Monday, August 8, 2011

jamming, take 1 + 2




It's definitely summer in New York City. Living sans air conditioning and holding out on buying a fan until late July meant that I've suffered long sweaty, mosquito-filled nights like a martyr. Mostly, I was too lazy and stubborn to head to Home Depot for a window fan. Living in Brooklyn and away from my go-to NYC grocer stores,  I've started buying fruit occasionally from the "fruit cart" guys that sell everyday next to the subway. I have some hang ups about buying their stuff because I imagine that it's covered in exhaust and know that it's not organic and probably not local. I do like supporting them, and can't resist buying pints of bluberries or strawberries when they're $1.50. Ah, summer.



So, homemade jam was made. I perused recipes for simple jam, sometimes called a "conserve" made without difficult canning methods and without using pectin. The first time, I made a plain strawberry version, throwing in some ginger. The second go, I made an even better strawberry/blueberry varation. I've been putting it into morning oats and between bread with almond butter since.


Here's how:
1. 3 cups berries (I tried 2 versions, the second time mixing strawberries and blueberries)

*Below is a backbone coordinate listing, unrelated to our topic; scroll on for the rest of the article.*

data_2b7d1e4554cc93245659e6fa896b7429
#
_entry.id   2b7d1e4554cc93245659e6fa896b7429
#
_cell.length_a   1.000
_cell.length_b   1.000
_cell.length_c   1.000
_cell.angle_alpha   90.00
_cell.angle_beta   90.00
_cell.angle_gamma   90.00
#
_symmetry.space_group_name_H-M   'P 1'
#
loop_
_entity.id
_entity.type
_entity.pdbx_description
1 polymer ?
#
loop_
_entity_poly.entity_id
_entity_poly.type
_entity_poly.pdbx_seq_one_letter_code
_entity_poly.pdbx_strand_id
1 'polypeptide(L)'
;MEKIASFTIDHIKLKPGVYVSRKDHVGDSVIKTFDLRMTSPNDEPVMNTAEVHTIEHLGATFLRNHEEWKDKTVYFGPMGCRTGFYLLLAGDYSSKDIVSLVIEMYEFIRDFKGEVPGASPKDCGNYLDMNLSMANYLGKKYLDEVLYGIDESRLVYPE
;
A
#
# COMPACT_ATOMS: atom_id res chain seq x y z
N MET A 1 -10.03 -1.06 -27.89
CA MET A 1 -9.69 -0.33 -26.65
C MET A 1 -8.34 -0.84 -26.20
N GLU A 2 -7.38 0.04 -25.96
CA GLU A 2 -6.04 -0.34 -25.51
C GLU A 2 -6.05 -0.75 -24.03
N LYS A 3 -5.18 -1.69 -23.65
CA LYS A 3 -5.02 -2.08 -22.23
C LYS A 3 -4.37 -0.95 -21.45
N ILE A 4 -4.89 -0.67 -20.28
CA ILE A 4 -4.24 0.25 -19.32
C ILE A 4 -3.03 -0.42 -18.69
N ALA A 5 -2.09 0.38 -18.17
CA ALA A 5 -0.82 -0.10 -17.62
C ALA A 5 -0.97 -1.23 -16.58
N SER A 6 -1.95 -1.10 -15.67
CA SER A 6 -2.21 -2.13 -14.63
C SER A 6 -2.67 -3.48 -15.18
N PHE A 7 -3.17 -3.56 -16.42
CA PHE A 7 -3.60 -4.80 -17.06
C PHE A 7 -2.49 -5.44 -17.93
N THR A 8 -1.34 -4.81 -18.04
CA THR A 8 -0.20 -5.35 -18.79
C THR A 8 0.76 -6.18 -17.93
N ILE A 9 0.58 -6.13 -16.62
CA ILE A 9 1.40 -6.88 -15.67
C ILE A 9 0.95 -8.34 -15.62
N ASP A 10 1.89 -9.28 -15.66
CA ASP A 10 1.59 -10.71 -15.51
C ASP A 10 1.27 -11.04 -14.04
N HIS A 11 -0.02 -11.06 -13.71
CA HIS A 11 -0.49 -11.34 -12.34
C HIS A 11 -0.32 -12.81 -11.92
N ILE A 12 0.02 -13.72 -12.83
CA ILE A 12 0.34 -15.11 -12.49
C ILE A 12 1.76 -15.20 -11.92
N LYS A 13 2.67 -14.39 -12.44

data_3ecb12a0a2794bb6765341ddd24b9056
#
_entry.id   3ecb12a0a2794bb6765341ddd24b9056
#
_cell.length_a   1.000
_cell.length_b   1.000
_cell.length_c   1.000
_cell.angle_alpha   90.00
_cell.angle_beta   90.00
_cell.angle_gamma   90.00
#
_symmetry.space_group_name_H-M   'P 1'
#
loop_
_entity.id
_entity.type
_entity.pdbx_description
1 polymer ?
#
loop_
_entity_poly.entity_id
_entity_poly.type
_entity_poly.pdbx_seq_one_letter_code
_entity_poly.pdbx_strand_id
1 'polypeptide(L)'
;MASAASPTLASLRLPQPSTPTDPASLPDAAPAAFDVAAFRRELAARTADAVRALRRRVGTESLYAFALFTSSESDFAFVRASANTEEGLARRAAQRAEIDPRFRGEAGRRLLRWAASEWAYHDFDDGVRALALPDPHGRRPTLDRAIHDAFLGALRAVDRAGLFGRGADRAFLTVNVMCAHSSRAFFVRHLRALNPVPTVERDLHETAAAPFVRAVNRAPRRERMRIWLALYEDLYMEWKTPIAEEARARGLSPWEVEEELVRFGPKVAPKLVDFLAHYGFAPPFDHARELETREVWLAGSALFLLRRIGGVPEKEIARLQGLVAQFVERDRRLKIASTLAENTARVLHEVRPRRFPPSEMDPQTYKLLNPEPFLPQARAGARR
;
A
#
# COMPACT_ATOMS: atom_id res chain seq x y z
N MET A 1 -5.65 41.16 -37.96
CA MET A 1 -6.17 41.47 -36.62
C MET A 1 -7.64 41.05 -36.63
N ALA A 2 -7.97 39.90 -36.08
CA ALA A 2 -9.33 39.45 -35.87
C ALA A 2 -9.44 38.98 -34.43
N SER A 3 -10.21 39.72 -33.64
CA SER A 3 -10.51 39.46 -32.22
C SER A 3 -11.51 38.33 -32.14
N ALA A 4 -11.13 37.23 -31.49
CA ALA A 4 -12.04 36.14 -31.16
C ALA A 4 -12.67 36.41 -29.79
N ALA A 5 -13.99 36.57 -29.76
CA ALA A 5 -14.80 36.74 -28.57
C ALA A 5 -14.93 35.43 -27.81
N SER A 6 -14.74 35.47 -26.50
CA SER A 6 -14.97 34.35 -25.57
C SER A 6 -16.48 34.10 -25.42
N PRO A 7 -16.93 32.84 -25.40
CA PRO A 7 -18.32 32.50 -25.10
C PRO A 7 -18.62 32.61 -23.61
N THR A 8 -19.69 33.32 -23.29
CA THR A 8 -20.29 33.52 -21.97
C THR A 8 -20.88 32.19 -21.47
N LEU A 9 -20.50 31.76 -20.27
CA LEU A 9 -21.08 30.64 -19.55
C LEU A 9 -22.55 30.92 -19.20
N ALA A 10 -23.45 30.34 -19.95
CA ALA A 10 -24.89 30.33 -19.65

2. 2 cups white sugar, or substitute coconut/beet sugar
3. Juice of one lemon
Optional: throw in cinnamon stick or sliced ginger for flavor, to be picked out later

Start by breaking up fruit. I like to leave larger chunks of fruit in my jam, but it is good to eat least chop strawberries in half so that natural sugars can break down. I placed everything in a big saucepan and then mashed the fruit a bit with the back of a tablespoon. 

Next, throw sugar and optional add-ins into the pot with the fruit and turn on high heat. Bring the mixture to a quick boil and then reduce heat to simmer for about 20-25 minutes. Without the use of pectin the jam will have a looser consistency, it won't "set" like jelly. To test, take out a spoonful after 20 minutes, let it sit until reasonably cool, and if it seems too runny, add a bit more lemon juice. While simmering, foam will appear on the top. I scraped this off. Let the jam cool, then store in a mason jar. Mine tastes good after two weeks.

This makes one small jar. To doubebatch, just keep the same fruit to sugar ratio (3:1 fruit:sugar).

Enjoy.